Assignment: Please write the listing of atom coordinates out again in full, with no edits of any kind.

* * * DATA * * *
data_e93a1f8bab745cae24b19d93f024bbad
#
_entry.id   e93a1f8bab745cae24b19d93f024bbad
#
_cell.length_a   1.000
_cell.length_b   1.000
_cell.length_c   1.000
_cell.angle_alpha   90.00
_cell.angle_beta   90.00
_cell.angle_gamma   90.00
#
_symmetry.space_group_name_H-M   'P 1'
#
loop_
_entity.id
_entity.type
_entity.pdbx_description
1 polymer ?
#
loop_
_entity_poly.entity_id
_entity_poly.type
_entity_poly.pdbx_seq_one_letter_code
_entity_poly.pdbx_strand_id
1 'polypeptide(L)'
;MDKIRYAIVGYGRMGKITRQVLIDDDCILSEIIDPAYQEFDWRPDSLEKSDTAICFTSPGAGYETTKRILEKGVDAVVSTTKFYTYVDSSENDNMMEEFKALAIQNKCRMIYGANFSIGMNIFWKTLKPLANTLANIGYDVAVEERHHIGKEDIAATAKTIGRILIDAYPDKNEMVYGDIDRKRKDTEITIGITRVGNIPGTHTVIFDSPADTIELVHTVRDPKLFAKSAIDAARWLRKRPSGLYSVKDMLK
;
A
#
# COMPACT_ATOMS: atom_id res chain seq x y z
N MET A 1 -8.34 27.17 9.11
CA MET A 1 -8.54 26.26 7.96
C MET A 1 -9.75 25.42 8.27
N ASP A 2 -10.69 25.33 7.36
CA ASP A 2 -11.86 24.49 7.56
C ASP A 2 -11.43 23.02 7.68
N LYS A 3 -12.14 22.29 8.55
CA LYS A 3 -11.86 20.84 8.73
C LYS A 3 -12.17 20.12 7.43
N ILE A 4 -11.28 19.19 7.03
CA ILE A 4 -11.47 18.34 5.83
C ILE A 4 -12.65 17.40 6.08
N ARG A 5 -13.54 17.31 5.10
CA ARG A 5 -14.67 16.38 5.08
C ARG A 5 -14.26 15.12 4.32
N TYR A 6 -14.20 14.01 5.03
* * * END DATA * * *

data_e93a1f8bab745cae24b19d93f024bbad
#
_entry.id   e93a1f8bab745cae24b19d93f024bbad
#
_cell.length_a   1.000
_cell.length_b   1.000
_cell.length_c   1.000
_cell.angle_alpha   90.00
_cell.angle_beta   90.00
_cell.angle_gamma   90.00
#
_symmetry.space_group_name_H-M   'P 1'
#
loop_
_entity.id
_entity.type
_entity.pdbx_description
1 polymer ?
#
loop_
_entity_poly.entity_id
_entity_poly.type
_entity_poly.pdbx_seq_one_letter_code
_entity_poly.pdbx_strand_id
1 'polypeptide(L)'
;MDKIRYAIVGYGRMGKITRQVLIDDDCILSEIIDPAYQEFDWRPDSLEKSDTAICFTSPGAGYETTKRILEKGVDAVVSTTKFYTYVDSSENDNMMEEFKALAIQNKCRMIYGANFSIGMNIFWKTLKPLANTLANIGYDVAVEERHHIGKEDIAATAKTIGRILIDAYPDKNEMVYGDIDRKRKDTEITIGITRVGNIPGTHTVIFDSPADTIELVHTVRDPKLFAKSAIDAARWLRKRPSGLYSVKDMLK
;
A
#
# COMPACT_ATOMS: atom_id res chain seq x y z
N MET A 1 -8.34 27.17 9.11
CA MET A 1 -8.54 26.26 7.96
C MET A 1 -9.75 25.42 8.27
N ASP A 2 -10.69 25.33 7.36
CA ASP A 2 -11.86 24.49 7.56
C ASP A 2 -11.43 23.02 7.68
N LYS A 3 -12.14 22.29 8.55
CA LYS A 3 -11.86 20.84 8.73
C LYS A 3 -12.17 20.12 7.43
N ILE A 4 -11.28 19.19 7.03
CA ILE A 4 -11.47 18.34 5.83
C ILE A 4 -12.65 17.40 6.08
N ARG A 5 -13.54 17.31 5.10
CA ARG A 5 -14.67 16.38 5.08
C ARG A 5 -14.26 15.12 4.32
N TYR A 6 -14.20 14.01 5.03